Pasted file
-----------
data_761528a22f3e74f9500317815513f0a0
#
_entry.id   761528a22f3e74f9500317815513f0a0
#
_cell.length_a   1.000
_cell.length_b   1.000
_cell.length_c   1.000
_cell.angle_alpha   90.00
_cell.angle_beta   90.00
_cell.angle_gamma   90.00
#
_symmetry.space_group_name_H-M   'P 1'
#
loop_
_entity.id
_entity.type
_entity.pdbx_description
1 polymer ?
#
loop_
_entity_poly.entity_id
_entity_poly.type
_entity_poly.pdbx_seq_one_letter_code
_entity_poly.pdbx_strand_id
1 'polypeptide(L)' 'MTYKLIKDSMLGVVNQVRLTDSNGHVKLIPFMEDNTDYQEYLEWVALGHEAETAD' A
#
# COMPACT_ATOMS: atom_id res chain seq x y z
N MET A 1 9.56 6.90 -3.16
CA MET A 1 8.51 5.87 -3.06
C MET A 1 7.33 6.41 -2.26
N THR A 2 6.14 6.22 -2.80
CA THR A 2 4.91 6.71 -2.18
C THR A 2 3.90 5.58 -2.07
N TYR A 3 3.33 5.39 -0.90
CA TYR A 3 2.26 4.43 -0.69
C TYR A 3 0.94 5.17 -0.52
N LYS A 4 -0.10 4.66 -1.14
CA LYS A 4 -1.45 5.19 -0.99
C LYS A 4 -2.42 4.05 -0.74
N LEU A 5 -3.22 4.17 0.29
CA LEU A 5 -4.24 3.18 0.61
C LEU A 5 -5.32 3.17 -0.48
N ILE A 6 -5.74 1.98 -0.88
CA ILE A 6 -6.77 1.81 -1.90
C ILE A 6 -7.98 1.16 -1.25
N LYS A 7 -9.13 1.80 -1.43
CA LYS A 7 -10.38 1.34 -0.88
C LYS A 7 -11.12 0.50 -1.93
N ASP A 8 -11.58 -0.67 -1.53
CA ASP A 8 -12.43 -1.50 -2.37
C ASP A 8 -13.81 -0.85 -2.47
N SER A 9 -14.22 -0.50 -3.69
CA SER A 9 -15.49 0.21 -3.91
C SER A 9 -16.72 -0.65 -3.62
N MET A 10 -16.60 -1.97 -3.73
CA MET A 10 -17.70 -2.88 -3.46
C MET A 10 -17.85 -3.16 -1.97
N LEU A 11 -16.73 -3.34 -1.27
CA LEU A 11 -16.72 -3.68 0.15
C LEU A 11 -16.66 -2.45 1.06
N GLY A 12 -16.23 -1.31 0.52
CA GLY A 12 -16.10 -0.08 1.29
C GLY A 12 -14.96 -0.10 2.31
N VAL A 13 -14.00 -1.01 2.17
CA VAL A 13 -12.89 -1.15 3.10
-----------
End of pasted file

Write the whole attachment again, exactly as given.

data_761528a22f3e74f9500317815513f0a0
#
_entry.id   761528a22f3e74f9500317815513f0a0
#
_cell.length_a   1.000
_cell.length_b   1.000
_cell.length_c   1.000
_cell.angle_alpha   90.00
_cell.angle_beta   90.00
_cell.angle_gamma   90.00
#
_symmetry.space_group_name_H-M   'P 1'
#
loop_
_entity.id
_entity.type
_entity.pdbx_description
1 polymer ?
#
loop_
_entity_poly.entity_id
_entity_poly.type
_entity_poly.pdbx_seq_one_letter_code
_entity_poly.pdbx_strand_id
1 'polypeptide(L)' 'MTYKLIKDSMLGVVNQVRLTDSNGHVKLIPFMEDNTDYQEYLEWVALGHEAETAD' A
#
# COMPACT_ATOMS: atom_id res chain seq x y z
N MET A 1 9.56 6.90 -3.16
CA MET A 1 8.51 5.87 -3.06
C MET A 1 7.33 6.41 -2.26
N THR A 2 6.14 6.22 -2.80
CA THR A 2 4.91 6.71 -2.18
C THR A 2 3.90 5.58 -2.07
N TYR A 3 3.33 5.39 -0.90
CA TYR A 3 2.26 4.43 -0.69
C TYR A 3 0.94 5.17 -0.52
N LYS A 4 -0.10 4.66 -1.14
CA LYS A 4 -1.45 5.19 -0.99
C LYS A 4 -2.42 4.05 -0.74
N LEU A 5 -3.22 4.17 0.29
CA LEU A 5 -4.24 3.18 0.61
C LEU A 5 -5.32 3.17 -0.48
N ILE A 6 -5.74 1.98 -0.88
CA ILE A 6 -6.77 1.81 -1.90
C ILE A 6 -7.98 1.16 -1.25
N LYS A 7 -9.13 1.80 -1.43
CA LYS A 7 -10.38 1.34 -0.88
C LYS A 7 -11.12 0.50 -1.93
N ASP A 8 -11.58 -0.67 -1.53
CA ASP A 8 -12.43 -1.50 -2.37
C ASP A 8 -13.81 -0.85 -2.47
N SER A 9 -14.22 -0.50 -3.69
CA SER A 9 -15.49 0.21 -3.91
C SER A 9 -16.72 -0.65 -3.62
N MET A 10 -16.60 -1.97 -3.73
CA MET A 10 -17.70 -2.88 -3.46
C MET A 10 -17.85 -3.16 -1.97
N LEU A 11 -16.73 -3.34 -1.27
CA LEU A 11 -16.72 -3.68 0.15
C LEU A 11 -16.66 -2.45 1.06
N GLY A 12 -16.23 -1.31 0.52
CA GLY A 12 -16.10 -0.08 1.29
C GLY A 12 -14.96 -0.10 2.31
N VAL A 13 -14.00 -1.01 2.17
CA VAL A 13 -12.89 -1.15 3.10